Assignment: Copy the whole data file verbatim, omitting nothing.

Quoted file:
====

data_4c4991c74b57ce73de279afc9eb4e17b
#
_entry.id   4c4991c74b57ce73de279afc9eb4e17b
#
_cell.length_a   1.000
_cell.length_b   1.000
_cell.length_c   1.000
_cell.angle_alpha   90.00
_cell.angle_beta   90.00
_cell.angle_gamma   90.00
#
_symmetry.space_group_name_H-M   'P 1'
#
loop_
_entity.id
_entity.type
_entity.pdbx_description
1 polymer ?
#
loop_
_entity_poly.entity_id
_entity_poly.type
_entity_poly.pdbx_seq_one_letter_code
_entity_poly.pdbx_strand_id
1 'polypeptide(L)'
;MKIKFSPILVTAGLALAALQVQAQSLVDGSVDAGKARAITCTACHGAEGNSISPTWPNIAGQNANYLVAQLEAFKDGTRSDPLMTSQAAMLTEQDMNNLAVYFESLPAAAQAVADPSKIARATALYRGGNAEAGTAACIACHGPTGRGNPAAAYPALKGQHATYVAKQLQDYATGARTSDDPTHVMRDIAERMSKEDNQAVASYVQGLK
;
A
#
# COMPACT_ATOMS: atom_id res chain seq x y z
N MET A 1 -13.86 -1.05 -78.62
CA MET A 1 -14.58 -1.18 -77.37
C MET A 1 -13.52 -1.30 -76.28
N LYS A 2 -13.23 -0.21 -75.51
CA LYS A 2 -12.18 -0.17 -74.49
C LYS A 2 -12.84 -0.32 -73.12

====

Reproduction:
data_4c4991c74b57ce73de279afc9eb4e17b
#
_entry.id   4c4991c74b57ce73de279afc9eb4e17b
#
_cell.length_a   1.000
_cell.length_b   1.000
_cell.length_c   1.000
_cell.angle_alpha   90.00
_cell.angle_beta   90.00
_cell.angle_gamma   90.00
#
_symmetry.space_group_name_H-M   'P 1'
#
loop_
_entity.id
_entity.type
_entity.pdbx_description
1 polymer ?
#
loop_
_entity_poly.entity_id
_entity_poly.type
_entity_poly.pdbx_seq_one_letter_code
_entity_poly.pdbx_strand_id
1 'polypeptide(L)'
;MKIKFSPILVTAGLALAALQVQAQSLVDGSVDAGKARAITCTACHGAEGNSISPTWPNIAGQNANYLVAQLEAFKDGTRSDPLMTSQAAMLTEQDMNNLAVYFESLPAAAQAVADPSKIARATALYRGGNAEAGTAACIACHGPTGRGNPAAAYPALKGQHATYVAKQLQDYATGARTSDDPTHVMRDIAERMSKEDNQAVASYVQGLK
;
A
#
# COMPACT_ATOMS: atom_id res chain seq x y z
N MET A 1 -13.86 -1.05 -78.62
CA MET A 1 -14.58 -1.18 -77.37
C MET A 1 -13.52 -1.30 -76.28
N LYS A 2 -13.23 -0.21 -75.51
CA LYS A 2 -12.18 -0.17 -74.49
C LYS A 2 -12.84 -0.32 -73.12